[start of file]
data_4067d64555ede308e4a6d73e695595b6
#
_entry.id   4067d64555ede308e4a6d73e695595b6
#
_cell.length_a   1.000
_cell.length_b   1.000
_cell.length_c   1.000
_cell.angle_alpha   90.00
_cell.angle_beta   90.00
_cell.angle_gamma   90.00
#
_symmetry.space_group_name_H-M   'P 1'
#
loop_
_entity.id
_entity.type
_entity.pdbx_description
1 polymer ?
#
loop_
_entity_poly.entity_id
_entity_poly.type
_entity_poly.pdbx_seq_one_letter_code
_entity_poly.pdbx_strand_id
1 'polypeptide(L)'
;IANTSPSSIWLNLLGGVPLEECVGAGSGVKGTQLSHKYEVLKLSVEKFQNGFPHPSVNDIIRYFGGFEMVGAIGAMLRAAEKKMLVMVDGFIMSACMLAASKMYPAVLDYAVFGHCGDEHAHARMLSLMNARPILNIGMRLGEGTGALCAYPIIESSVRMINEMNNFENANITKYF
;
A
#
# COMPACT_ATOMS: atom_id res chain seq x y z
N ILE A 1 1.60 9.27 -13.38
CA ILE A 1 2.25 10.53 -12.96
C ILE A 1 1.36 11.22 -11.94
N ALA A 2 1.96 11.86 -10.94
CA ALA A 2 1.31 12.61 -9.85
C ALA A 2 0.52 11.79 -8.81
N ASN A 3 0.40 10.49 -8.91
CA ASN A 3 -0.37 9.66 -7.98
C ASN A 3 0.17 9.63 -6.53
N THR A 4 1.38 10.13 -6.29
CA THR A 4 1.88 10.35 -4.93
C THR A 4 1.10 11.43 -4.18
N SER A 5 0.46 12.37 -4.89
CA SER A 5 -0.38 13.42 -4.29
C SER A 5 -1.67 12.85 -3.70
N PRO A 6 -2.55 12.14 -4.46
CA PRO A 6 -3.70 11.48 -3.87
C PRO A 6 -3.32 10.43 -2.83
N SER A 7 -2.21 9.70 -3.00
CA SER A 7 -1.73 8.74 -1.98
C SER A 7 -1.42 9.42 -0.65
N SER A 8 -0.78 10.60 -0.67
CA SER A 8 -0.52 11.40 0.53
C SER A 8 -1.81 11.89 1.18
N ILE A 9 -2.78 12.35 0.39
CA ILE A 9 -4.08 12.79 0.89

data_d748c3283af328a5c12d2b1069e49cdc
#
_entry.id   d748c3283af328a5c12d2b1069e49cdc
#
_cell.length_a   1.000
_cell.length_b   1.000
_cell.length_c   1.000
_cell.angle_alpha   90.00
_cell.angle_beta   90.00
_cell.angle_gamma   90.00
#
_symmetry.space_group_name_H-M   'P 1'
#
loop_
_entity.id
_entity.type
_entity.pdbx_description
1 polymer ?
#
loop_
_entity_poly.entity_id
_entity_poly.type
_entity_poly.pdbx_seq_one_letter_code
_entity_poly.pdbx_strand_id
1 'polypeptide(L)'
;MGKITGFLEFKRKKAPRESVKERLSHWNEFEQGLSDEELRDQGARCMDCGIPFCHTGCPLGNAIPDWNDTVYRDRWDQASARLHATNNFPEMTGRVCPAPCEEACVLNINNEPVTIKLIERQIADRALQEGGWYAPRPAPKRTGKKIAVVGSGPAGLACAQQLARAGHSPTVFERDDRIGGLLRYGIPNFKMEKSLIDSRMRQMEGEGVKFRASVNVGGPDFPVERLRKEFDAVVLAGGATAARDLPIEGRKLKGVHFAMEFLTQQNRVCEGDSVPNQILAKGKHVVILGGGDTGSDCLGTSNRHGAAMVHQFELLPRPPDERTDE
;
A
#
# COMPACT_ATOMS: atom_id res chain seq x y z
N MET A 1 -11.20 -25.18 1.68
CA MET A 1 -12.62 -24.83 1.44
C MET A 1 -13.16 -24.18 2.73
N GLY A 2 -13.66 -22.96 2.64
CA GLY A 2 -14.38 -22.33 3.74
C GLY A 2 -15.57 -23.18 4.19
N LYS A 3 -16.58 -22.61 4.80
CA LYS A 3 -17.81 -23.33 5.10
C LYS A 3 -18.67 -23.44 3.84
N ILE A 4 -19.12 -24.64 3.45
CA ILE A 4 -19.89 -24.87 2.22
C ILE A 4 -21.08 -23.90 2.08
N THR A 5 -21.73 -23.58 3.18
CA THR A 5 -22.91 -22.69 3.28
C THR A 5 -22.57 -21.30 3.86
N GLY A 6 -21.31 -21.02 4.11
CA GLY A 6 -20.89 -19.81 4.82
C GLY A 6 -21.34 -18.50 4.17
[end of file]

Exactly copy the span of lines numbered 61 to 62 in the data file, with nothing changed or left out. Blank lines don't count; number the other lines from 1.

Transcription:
_cell.length_a   1.000
_cell.length_b   1.000